Articles  |   March 2011
Human Papillomavirus Testing in Men
Author Notes
  • From the University of Medicine and Dentistry of New Jersey–School of Osteopathic Medicine in Stratford (Dr McGinley and Hey) and Delaware Valley Urology in Voorhees (Drs Sussman and Brown), both in New Jersey. 
  • Address correspondence to Gordon A. Brown, DO, Delaware Valley Urology, 1605 Evesham Rd, Voorhees, NJ 08043-1437.E-mail: 
Article Information
Gastroenterology / Urological Disorders
Articles   |   March 2011
Human Papillomavirus Testing in Men
The Journal of the American Osteopathic Association, March 2011, Vol. 111, S26-S28. doi:
The Journal of the American Osteopathic Association, March 2011, Vol. 111, S26-S28. doi:

Despite the morbidity associated with anogenital condylomas and the mortality associated with anal, penile, and cervical carcinoma as a direct consequence of human papillomavirus (HPV), the US Centers for Disease Control and Prevention currently does not recommend routine screening for HPV in immuno competent men. However, findings of emerging research focusing on the high-risk populations of men who have sex with men and men who test positive for human immunodeficiency virus, in whom HPV infection is pervasive and persistent, suggest that these populations may benefit from screening. Therefore, HPV screening, including anal cytology, should be considered for these men in settings where appropriate follow-up, including high-resolution anoscopy, is available.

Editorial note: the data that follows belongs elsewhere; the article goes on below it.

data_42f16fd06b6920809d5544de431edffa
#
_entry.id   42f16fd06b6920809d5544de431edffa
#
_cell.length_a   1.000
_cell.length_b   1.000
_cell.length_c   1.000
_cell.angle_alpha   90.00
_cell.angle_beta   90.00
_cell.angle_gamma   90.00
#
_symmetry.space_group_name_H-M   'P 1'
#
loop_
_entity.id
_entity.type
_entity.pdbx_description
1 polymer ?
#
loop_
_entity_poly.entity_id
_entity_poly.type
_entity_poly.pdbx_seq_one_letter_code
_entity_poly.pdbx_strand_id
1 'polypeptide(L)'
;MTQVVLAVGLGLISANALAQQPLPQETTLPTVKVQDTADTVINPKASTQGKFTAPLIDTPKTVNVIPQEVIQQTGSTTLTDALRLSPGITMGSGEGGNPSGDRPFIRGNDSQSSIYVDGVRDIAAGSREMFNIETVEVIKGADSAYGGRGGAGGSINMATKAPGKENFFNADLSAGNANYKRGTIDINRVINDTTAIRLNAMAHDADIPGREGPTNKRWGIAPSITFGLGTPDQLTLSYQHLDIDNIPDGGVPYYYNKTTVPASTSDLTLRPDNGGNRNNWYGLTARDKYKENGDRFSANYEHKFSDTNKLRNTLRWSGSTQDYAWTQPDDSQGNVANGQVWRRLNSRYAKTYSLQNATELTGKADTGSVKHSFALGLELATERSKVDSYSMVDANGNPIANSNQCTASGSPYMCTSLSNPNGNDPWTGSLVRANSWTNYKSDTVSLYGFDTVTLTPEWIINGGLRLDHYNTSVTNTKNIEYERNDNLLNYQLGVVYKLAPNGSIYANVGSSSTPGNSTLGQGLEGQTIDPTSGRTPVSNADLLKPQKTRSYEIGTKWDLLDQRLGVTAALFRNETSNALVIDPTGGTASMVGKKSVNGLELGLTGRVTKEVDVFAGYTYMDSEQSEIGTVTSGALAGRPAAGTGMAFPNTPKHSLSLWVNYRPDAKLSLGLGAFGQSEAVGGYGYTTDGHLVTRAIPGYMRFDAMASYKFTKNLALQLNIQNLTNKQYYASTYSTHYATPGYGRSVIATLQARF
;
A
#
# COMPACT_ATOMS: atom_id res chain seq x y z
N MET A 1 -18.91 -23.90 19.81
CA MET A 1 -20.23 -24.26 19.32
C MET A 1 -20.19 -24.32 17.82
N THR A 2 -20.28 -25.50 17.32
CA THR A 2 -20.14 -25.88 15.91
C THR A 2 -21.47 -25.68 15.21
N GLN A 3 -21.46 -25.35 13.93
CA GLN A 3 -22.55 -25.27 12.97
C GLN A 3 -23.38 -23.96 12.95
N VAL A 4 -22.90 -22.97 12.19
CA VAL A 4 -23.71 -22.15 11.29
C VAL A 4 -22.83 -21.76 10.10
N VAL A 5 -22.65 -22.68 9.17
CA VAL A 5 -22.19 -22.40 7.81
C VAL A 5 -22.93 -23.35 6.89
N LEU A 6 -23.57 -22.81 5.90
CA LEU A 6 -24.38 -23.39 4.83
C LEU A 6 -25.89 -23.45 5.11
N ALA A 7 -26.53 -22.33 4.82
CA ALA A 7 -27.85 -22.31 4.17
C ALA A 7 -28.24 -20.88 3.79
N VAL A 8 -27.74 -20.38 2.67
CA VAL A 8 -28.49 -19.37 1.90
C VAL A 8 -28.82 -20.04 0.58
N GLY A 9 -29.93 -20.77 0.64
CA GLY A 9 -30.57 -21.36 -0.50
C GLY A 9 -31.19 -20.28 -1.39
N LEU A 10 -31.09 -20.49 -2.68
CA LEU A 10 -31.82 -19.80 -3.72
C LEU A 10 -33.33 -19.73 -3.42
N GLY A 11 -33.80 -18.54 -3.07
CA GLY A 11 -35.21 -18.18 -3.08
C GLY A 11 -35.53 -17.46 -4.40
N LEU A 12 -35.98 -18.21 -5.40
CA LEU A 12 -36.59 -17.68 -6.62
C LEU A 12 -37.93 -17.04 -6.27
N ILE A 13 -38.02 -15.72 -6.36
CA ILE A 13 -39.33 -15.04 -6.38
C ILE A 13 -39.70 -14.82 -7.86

Human papillomavirus (HPV) is the most common sexually transmitted disease worldwide, with more than 100 types of HPV identified.1 Approximately 30 HPV types affect the anogenital area.1 More than 99% of cervical cancers and approximately 88% of anal cancers are associated with HPV; the most common oncogenic subtypes are 16 and 18.2-4 Anogenital HPV is categorized as latent (asymptomatic), clinical, or subclinical. Most cases of HPV infection are latent, transient, and detectable only with tests for viral DNA, enabling HPV to be transmitted unknowingly among millions of sexually active adults. Clinical lesions, most commonly caused by HPV types 6 and 11, are visibly apparent and result in anogenital condylomas, or condylomata acuminata, rather than malignancies.1 Subclinical lesions, including the oncogenic types of HPV, are identified on examination after the application of acetic acid solution (3%-5%), a procedure known as acetowhitening. Using this technique, researchers have documented that 50% to 77% of steady male partners of women with HPV infection, cervical neoplasia, or both have subclinical HPV infection.5 
Despite the morbidity associated with anogenital condylomas and the mortality associated with anal and cervical carcinomas as direct consequences of HPV infection, the US Centers for Disease Control and Prevention currently does not recommend screening men for HPV.6 The infectious disease literature supports this stance on several grounds: the high prevalence of infection, the lack of a test approved by the US Food and Drug Administration for the detection of HPV in men, and the absence of adequate therapy for established infection.7 Effective treatment algorithms for cervical Papanicolaou tests, HPV DNA testing, and colposcopy have been endorsed for women because of the contribution of HPV infection to cervical dysplasia and carcinoma, but similar recommendations are lacking for men. Although routine HPV testing is not necessary for men in the general population, findings from emerging research in high-risk populations of men who have sex with men (MSM) and men who test positive for human immunodeficiency virus (HIV) suggest that HPV infection is pervasive and persistent in these groups, warranting the adoption of additional screening measures.